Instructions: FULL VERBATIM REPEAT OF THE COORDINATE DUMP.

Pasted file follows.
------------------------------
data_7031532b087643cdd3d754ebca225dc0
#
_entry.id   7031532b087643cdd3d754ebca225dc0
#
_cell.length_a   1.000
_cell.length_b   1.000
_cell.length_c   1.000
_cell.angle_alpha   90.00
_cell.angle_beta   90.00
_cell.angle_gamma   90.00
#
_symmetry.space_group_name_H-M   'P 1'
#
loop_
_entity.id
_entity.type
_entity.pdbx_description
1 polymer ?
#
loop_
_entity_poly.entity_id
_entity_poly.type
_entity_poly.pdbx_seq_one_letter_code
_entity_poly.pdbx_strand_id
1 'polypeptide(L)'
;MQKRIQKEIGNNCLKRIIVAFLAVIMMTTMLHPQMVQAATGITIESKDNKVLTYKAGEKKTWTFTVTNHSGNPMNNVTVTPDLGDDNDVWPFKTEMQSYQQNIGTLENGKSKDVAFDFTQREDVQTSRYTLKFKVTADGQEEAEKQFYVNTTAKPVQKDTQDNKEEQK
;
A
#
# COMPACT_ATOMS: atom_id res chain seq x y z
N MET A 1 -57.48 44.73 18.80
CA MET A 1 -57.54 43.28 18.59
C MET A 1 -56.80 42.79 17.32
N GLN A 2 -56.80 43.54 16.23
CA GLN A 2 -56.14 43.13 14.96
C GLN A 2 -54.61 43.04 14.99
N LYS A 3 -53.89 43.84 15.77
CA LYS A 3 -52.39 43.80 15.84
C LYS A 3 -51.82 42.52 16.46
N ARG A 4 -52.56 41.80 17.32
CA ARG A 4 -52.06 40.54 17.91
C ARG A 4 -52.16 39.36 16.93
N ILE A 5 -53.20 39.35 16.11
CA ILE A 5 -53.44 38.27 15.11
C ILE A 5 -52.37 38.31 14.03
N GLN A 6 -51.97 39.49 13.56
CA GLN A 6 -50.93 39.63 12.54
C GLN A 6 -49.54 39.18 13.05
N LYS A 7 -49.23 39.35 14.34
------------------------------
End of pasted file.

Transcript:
data_7031532b087643cdd3d754ebca225dc0
#
_entry.id   7031532b087643cdd3d754ebca225dc0
#
_cell.length_a   1.000
_cell.length_b   1.000
_cell.length_c   1.000
_cell.angle_alpha   90.00
_cell.angle_beta   90.00
_cell.angle_gamma   90.00
#
_symmetry.space_group_name_H-M   'P 1'
#
loop_
_entity.id
_entity.type
_entity.pdbx_description
1 polymer ?
#
loop_
_entity_poly.entity_id
_entity_poly.type
_entity_poly.pdbx_seq_one_letter_code
_entity_poly.pdbx_strand_id
1 'polypeptide(L)'
;MQKRIQKEIGNNCLKRIIVAFLAVIMMTTMLHPQMVQAATGITIESKDNKVLTYKAGEKKTWTFTVTNHSGNPMNNVTVTPDLGDDNDVWPFKTEMQSYQQNIGTLENGKSKDVAFDFTQREDVQTSRYTLKFKVTADGQEEAEKQFYVNTTAKPVQKDTQDNKEEQK
;
A
#
# COMPACT_ATOMS: atom_id res chain seq x y z
N MET A 1 -57.48 44.73 18.80
CA MET A 1 -57.54 43.28 18.59
C MET A 1 -56.80 42.79 17.32
N GLN A 2 -56.80 43.54 16.23
CA GLN A 2 -56.14 43.13 14.96
C GLN A 2 -54.61 43.04 14.99
N LYS A 3 -53.89 43.84 15.77
CA LYS A 3 -52.39 43.80 15.84
C LYS A 3 -51.82 42.52 16.46
N ARG A 4 -52.56 41.80 17.32
CA ARG A 4 -52.06 40.54 17.91
C ARG A 4 -52.16 39.36 16.93
N ILE A 5 -53.20 39.35 16.11
CA ILE A 5 -53.44 38.27 15.11
C ILE A 5 -52.37 38.31 14.03
N GLN A 6 -51.97 39.49 13.56
CA GLN A 6 -50.93 39.63 12.54
C GLN A 6 -49.54 39.18 13.05
N LYS A 7 -49.23 39.35 14.34